New dinosaur breed had impressive headgear to 'attract the ladies'
Called 'alien horned-face,' creature was the sixe of a rhinoceros and weighed two tons
A new breed of dinosaur, a distant cousin of Triceratops called Xenoceratops foremostensis has been discovered by paleontologists in Canada. One of the oldest specimens known to date of the ceratopsid group, the Xenoceratops translates to "alien horned-face," referring to its odd pattern of horns on its head and above its brow. Scientists say he must have been a hit with the lady dinosaurs with his elaborate headdress!
Scientists estimate the unusual beast weighed about two tons and was 20-feet long, the size of an average rhinoceros.
"It seems to have the general types of ornamentation that we see taken to even greater extremes in later ceratopsids," paleontologist David Evans with the Royal Ontario Museum says. "That suggests the elaborate headgear evolved earlier."
The beginning of this strange discovery began way back in 1958. Paleontologist Wann Langston Jr. had discovered fragments of three skulls in a rock formation in the badlands of Alberta, Canada. While this area today remains scrubby and desolate, between 77 million and 90 million years ago when dinosaurs roamed the earth, it was part of a river system filled with lush vegetation.
Langston had his hands filled with other discoveries, so he tossed the fossil fragments into a drawer at the Canadian Museum of Nature in Ottawa and forgot about them.
Evans and his colleagues in 2003 learned of the fragments, trying to fill in gaps in the fossil record for the late Cretaceous Period, when some of the most iconic dinosaurs, such as Tyrannosaurus Rex and Triceratops, evolved.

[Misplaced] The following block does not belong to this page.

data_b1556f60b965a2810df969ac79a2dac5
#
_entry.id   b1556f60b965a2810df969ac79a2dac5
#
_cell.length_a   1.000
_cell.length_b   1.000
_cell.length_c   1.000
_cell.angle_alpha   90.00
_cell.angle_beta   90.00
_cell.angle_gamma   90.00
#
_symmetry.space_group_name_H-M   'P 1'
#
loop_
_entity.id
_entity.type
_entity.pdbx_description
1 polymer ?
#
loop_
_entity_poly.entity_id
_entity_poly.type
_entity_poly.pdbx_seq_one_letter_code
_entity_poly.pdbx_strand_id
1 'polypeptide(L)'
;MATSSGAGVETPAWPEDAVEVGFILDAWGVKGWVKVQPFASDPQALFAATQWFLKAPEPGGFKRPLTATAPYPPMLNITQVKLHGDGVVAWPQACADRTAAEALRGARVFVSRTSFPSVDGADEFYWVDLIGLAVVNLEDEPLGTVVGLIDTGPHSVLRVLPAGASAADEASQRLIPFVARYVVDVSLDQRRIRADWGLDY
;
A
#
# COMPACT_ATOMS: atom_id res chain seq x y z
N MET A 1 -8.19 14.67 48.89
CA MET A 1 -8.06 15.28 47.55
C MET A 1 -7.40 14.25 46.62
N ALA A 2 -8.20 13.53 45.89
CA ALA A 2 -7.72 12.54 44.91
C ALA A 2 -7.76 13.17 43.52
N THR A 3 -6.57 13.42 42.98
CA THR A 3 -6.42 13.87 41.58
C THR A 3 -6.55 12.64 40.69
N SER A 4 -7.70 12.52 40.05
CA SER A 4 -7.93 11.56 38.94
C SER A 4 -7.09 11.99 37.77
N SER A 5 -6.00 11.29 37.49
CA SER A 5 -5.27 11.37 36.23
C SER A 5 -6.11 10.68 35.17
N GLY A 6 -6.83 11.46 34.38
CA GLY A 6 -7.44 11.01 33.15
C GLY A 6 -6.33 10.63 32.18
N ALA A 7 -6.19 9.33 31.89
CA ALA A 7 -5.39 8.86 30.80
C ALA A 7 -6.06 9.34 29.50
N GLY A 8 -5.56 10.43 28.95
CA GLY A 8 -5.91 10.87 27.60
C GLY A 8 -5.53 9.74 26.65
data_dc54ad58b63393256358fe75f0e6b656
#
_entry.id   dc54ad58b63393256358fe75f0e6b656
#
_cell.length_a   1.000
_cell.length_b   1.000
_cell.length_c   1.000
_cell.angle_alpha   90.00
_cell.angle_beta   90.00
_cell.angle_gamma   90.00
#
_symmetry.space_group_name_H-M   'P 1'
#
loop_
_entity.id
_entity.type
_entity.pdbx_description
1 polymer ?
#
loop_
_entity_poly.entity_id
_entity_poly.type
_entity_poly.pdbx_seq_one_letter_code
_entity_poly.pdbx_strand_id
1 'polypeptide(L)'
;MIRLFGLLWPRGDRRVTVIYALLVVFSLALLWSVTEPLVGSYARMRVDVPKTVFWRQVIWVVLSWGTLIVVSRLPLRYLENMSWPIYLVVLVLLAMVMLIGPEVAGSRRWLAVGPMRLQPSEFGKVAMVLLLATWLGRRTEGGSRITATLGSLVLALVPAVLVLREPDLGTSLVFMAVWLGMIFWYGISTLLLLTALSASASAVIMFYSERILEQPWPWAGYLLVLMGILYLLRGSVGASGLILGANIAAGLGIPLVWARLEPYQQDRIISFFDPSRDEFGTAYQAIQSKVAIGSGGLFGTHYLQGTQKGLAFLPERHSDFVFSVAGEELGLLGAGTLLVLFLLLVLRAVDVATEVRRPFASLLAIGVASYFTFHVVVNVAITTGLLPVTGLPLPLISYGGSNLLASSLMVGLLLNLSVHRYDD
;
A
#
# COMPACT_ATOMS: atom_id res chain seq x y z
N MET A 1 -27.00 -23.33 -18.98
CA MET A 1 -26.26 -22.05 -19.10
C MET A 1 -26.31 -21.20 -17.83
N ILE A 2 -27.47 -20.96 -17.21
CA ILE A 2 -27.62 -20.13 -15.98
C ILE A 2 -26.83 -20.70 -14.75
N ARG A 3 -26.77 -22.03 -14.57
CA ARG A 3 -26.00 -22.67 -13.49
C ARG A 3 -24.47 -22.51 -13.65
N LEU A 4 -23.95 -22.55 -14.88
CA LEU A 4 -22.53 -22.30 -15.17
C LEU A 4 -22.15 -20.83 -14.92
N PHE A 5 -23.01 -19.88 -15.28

Piecing together the skull fragments and analyzing the distinctive ornamentation on the skull, the scientists realized that Xenoceratops was a completely new species.
"The frills and hooks are the calling card of the ceratopsian species," Evans says. "We knew instantly that it was a brand new type of horned dinosaur."
Evans says that the Xenoceratops used its birdlike beak to graze on the cattails, ferns and flowers in primeval river deltas.
The Xenoceratops most striking figure is its spiky head. Two hooks jutting from its forehead, two massive spikes rest at the top of its head and a frilly shield adorns its neck.
According to Andrew Farke, a paleontologist at the Raymond M. Alf Museum of Paleontology in Claremont, California, the new species helps fill in a gap in the evolutionary record.
"The bits of anatomy that are preserved on this species give us a lot of great information about how horned dinosaurs as a group evolved," Farke says.
© 2012, Catholic Online. Distributed by NEWS CONSORTIUM.
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